B) 32x160lb people

Situation: You want to build a home. You have the plans, material, and somebody to oversee the construction who can direct anybody in the building of a home. You have 2 months to build this home, or you lose your funding.

I'll let you take a guess at who will finish first.

Now, in the XML parsing example the poster first mentioned, the situation is the same, EXCEPT there isn't the guy to oversee the construction.

Reply Parent Score: 1

RE[7]: Unfortunately
by evad on Wed 4th Oct 2006 09:27 in reply to "RE[6]: Unfortunately"
evad Member since:
2005-09-10

I realise the benefits of parallelism and I seriously believe the future of computing machines and the future of ubiquitous computing is with the parallel programming paradigm.

The only problem is we're quite obviously not there yet. Although programmers have to change (and at my University students are required to learn Occam, old, but, it teaches programmers the ideas and the parallel way of thinking), the programming world won't change overnight.

Hence my point, I believe, still stands, is Sun moving too far too fast - i.e. are they creating an ultra-parallel product where the number of applications that can really take advantage of that is minimal.

Even if they're not moving too fast I really do believe that the market for this isn't massive (yet) and as such it's not really fair to say that uptake of the T1 systems - which I trully believe are fantastic - show Sun is making a market share recovery and gaining share away from POWER and Itanium.

In your example one bodybuilder is 250lb and the rest are just 160lb. Lets say then that the 32 people have just say 50% of the strength and stamina of the bodybuilder. Obviously still here 32 of these will be better, even with the overhead of communication and syncing and waiting.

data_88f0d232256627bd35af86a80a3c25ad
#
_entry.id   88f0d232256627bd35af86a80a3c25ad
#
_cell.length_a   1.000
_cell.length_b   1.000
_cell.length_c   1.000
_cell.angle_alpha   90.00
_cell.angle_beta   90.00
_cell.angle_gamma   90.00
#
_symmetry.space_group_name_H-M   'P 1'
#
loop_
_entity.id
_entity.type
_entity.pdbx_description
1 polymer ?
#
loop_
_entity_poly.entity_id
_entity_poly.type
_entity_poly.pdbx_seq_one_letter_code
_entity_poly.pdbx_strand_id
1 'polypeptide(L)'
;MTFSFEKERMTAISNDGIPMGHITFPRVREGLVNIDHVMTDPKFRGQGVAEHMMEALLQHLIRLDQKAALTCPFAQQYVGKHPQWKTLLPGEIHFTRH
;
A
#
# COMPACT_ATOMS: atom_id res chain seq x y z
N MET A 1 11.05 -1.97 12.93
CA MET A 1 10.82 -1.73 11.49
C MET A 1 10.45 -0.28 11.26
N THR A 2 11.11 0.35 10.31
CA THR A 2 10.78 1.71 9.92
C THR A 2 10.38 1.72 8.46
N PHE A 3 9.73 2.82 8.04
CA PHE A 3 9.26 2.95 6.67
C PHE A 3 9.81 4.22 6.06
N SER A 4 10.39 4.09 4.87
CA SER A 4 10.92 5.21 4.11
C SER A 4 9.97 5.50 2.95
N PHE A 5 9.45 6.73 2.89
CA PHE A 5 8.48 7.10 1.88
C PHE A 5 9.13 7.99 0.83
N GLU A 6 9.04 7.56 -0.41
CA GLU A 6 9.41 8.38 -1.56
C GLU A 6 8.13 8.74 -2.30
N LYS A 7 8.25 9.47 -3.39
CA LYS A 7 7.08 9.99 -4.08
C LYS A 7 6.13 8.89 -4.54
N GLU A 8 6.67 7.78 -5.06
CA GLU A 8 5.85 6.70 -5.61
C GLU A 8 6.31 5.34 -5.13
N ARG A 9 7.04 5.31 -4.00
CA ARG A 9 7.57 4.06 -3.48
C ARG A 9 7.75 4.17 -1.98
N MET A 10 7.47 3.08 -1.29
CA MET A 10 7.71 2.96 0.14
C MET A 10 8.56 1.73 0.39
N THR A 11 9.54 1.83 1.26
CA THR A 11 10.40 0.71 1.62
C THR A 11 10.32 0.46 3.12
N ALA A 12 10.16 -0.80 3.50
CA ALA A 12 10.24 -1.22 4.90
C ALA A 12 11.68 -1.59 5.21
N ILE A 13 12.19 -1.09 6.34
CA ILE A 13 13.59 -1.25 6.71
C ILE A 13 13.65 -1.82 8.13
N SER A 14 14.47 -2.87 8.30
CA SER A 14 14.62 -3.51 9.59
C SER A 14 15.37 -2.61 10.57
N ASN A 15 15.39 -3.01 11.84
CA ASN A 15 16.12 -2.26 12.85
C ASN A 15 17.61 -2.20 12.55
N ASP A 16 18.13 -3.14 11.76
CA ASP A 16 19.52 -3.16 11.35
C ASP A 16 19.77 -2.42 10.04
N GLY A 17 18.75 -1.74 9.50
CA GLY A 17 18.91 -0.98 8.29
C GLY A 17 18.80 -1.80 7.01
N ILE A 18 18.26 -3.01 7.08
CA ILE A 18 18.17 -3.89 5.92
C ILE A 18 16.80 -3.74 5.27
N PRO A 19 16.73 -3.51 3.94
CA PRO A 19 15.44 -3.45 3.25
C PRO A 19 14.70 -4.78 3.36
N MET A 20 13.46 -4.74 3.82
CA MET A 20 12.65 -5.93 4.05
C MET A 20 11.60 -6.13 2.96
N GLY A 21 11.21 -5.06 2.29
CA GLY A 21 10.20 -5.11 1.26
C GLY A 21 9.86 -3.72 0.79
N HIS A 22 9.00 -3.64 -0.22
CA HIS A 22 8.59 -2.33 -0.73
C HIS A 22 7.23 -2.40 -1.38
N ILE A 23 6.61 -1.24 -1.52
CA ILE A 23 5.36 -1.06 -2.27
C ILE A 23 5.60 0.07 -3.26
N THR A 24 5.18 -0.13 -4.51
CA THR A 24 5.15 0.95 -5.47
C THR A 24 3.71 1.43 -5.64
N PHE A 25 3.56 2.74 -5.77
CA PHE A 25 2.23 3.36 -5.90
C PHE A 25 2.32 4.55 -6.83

However, are Niagara's threads even 50% as fast as a standard single core'd modern Opteron? If they are then they're going to do a fantastic job in the real world.

Are the processing cores sufficiently powerful? Perhaps in reality should your example have been one 250lb body builder and 32 small children? Is that a better example when comparing an Opteron to a T1?

I don't know the answer, I'm just asking questions. I'm not attacking parallelism, I'm asking is T1 the best trade off between single threaded performance and parallelism.

corrected a minor spelling mistake

Edited 2006-10-04 09:30

Reply Parent Score: 1

RE[6]: Unfortunately
by drdoug on Wed 4th Oct 2006 10:24 in reply to "RE[5]: Unfortunately"
drdoug Member since:
2006-04-30

If Niagara really is just suited to this small niche then and works well at doing it why is this going to make Sun recover? ;) How can it prove Sun is taking market share when thes systems are very very unique?

I would not call high volume webservers a small niche market (It may be the largest niche). The Niagara machines have been Sun's fastest growing sales figures of any of Sun's hardware before it. You are correct in saying that the Niagara is unique, but the properties that make it unique are suited to a very very large market.

Reply Parent Score: 2